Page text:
Nfld. & Labrador

Deer Lake municipal buildings reopening as small COVID-19 cluster stabilizes

The Town of Deer Lake is set to gradually reopen some of its municipal buildings on Saturday, after a small cluster of COVID-19 cases sprang up in the community over the past two weeks.

Dedication from residents helped thwart spread, says mayor

Municipal buildings in Deer Lake will begin reopening Saturday. (Troy Turner/CBC)

The Town of Deer Lake is set to begin gradually reopening some of its municipal buildings on Saturday, after closing them down due to a small cluster of COVID-19 cases.

Those cases — including one in an elementary school — sprang up in the community over the last two weeks, prompting town officials to turn out the lights at several public facilities. 

The Hodder Memorial Recreation Centre will reopen to the public on Saturday. The town is reminding groups to review the safety measures previously established for arenas, outlined on the provincial government's COVID-19 website.

The Deer Lake town office will resume operations Monday.

Businesses in Deer Lake that were asked to cease regular operations can now begin to reopen, based on their own protocols, according to a town media release.

"The co-operation and dedication of Deer Lake residents in controlling the spread of this virus in our community is truly remarkable," said Mayor Dean Ball in the media release.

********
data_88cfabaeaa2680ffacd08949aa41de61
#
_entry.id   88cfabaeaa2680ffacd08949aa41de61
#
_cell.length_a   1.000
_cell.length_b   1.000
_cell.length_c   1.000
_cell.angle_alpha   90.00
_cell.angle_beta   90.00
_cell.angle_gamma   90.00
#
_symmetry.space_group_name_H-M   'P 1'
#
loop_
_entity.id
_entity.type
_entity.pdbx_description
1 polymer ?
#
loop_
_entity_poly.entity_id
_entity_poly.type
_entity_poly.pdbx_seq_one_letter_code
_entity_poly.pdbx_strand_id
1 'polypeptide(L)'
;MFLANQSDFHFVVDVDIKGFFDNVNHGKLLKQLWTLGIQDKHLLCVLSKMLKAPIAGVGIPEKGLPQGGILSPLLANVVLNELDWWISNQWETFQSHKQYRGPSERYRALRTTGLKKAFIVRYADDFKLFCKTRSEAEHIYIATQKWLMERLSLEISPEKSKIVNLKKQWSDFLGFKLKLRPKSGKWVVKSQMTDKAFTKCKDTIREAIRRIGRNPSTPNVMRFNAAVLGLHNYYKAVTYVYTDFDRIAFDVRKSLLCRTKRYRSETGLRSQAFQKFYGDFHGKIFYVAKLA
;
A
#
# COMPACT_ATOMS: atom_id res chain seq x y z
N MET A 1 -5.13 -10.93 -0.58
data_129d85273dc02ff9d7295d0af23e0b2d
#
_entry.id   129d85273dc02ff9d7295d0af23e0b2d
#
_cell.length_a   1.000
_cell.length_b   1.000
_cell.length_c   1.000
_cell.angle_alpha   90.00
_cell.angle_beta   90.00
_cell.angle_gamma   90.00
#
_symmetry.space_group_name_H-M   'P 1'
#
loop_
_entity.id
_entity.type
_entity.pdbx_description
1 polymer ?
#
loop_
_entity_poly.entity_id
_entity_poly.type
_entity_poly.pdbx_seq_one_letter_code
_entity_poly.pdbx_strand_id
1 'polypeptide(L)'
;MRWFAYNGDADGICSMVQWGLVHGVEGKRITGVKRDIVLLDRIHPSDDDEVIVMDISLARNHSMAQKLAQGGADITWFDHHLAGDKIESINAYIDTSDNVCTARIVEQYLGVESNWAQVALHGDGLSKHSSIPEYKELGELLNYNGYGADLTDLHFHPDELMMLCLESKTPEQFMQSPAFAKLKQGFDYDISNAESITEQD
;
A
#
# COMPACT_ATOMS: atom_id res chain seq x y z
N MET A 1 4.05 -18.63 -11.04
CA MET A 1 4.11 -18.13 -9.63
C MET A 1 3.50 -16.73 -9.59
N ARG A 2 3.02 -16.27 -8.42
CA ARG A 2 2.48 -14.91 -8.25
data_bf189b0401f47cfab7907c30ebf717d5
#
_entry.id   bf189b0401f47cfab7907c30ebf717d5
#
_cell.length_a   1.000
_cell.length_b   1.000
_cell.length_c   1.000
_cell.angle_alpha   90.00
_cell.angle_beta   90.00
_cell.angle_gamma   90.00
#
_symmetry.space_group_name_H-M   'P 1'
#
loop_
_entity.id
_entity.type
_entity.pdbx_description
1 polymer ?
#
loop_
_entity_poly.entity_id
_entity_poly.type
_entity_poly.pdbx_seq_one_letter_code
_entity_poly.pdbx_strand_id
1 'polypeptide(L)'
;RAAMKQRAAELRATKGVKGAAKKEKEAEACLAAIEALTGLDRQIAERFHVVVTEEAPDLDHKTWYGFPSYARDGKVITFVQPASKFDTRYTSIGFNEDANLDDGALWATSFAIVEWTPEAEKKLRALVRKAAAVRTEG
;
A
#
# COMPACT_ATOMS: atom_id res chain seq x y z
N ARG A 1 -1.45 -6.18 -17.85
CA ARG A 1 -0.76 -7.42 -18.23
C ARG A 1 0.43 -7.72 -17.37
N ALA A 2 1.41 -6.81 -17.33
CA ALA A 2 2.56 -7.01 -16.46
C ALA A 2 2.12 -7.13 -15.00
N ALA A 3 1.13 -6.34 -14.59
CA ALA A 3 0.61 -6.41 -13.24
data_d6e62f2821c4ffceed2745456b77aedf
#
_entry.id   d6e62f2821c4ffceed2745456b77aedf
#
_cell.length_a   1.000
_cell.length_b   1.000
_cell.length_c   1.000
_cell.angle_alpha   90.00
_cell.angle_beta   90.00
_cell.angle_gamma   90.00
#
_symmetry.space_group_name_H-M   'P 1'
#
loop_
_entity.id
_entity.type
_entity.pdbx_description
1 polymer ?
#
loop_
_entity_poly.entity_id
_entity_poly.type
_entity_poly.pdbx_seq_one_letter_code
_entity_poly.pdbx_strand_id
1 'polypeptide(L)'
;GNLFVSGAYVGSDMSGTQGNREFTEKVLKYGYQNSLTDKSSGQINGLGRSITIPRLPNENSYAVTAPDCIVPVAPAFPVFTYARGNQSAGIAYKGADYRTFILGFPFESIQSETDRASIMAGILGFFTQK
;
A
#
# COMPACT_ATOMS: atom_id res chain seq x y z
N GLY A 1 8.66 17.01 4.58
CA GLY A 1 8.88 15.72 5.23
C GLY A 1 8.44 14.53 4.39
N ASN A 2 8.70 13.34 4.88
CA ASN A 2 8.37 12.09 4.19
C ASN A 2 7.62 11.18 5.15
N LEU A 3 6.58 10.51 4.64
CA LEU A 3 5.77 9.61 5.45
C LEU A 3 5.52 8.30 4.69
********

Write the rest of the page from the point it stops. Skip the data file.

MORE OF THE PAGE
"This virus has changed our daily lives significantly, [and] this surely hasn't been an easy time for anyone. I am confident that our united commitment and community spirit will carry us forward as we deal with the COVID-19 virus."

Deer Lake Mayor Dean Ball says co-operation and dedication of residents helped control the spread of COVID-19 in his community. (CBC)

On Wednesday Fitzgerald said public health is still keeping an eye on small clusters of COVID-19 cases throughout the province, including in Deer Lake. 

"Some people in Grand Bank have gotten through their isolation periods, but not everyone has. So we're still following up, and same for Deer Lake — we're only about halfway through that," said Fitzgerald in Wednesday's live COVID-19 briefing.

"We're watching things closely. Anyone who was a close contact may go on to develop symptoms, so that's certainly something we're watching out for. But, by and large, we know what's happening there and we feel comfortable with where we are now."

Read more from CBC Newfoundland and Labrador